In a 2002 speech, Fiorina bragged about HP obtaining 1,000 patents in 2001—which is a rate of three a day.
No matter how you slice it, there’s no way the rate of creating new patents tripled under Fiorina. It is probably a stretch to say the rate doubled.
“We grew jobs.”
This statement is based on the fact that the number of employees was 84,800 in 1999 and 151,000 in 2004, according to the 10-K reports. On paper, that certainly looks like an increase in jobs.
But before the merger with Compaq, HP had 86,200 employees and Compaq had 63,700 employees. That adds up to 149,900. HP’s filings show that the combined company had 141,000 employees in 2002 and 142,000 employees in 2003. By 2005, the number was 150,000. In other words, the number of employees barely budged from the pre-merger total–and people lost jobs as a result.
The Los Angeles Times, evaluating Fiorina’s record when she ran for the Senate in 2010, noted that during her tenure HP also acquired more than a dozen other companies with at least 8,000 employees. Indeed, Fiorina has acknowledged firing more than 30,000 workers in the wake of the Compaq merger.
“It is true, I managed Hewlett-Packard through the worst technology recession in 25 years,” she told Fox News Sunday in 2010. “And in those tough times, we had to make some tough calls.”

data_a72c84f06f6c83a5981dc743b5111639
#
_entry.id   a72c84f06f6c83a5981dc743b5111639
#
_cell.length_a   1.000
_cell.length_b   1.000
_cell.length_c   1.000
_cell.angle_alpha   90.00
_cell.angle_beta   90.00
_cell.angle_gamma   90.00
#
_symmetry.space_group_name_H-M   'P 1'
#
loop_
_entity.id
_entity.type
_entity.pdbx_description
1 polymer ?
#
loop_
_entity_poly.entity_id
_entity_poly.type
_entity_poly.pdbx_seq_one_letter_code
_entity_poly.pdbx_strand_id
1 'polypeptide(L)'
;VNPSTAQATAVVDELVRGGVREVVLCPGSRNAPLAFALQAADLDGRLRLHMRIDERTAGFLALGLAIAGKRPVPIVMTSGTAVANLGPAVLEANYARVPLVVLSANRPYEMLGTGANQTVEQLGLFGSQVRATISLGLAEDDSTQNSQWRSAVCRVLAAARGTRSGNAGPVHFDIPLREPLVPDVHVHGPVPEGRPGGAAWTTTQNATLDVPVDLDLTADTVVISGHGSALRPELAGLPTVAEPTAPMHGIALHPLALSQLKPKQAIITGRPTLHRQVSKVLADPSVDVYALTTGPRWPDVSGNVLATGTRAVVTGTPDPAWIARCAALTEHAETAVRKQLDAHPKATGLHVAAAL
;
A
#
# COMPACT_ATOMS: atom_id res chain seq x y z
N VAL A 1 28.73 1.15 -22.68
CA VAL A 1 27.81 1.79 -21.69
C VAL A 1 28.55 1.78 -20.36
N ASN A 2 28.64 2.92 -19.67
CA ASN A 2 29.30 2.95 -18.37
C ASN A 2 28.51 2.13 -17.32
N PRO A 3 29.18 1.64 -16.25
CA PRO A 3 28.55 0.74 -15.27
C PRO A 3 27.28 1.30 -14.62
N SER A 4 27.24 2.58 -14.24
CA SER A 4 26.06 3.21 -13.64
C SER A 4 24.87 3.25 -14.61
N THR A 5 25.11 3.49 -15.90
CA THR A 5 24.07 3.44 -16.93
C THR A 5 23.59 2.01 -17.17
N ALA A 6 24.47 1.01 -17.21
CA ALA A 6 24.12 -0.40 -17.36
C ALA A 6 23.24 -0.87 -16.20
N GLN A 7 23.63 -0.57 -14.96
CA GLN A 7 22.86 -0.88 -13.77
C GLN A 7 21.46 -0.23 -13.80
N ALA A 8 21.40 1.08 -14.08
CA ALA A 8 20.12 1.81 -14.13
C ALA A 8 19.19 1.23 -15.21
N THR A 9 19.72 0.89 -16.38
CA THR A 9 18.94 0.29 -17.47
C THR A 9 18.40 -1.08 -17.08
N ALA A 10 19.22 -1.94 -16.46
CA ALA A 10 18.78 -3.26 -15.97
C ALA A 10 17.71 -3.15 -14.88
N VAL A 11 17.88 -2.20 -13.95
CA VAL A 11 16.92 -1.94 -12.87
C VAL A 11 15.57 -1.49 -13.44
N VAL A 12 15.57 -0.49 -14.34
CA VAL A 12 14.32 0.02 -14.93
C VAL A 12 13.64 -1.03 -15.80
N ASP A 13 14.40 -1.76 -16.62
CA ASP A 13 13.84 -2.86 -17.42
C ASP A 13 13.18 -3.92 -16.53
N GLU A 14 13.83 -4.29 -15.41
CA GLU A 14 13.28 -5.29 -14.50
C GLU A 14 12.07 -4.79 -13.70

Given these facts, it’s a stretch to say she “grew jobs.”
Leslie Shedd, press secretary for Carly for America, issued the following statement: “During Carly’s tenure at HP, she doubled revenue, tripled innovation, and quadrupled cash flow. Under Carly’s leadership, HP weathered the 2001 economic recession that shuttered some of the top tech companies in Silicon Valley. Carly Fiorina made the tough decisions that were necessary to reform the company, and HP and its shareholders reaped the rewards of those decisions after she left.”
The Pinocchio Test
Every politician tries to put a gloss on their record, but Fiorina’s claims about her business success are questionable in almost every respect. Her statements either lack significant context or resulted from a creative cherry-picking of the facts. She earns Three Pinocchios.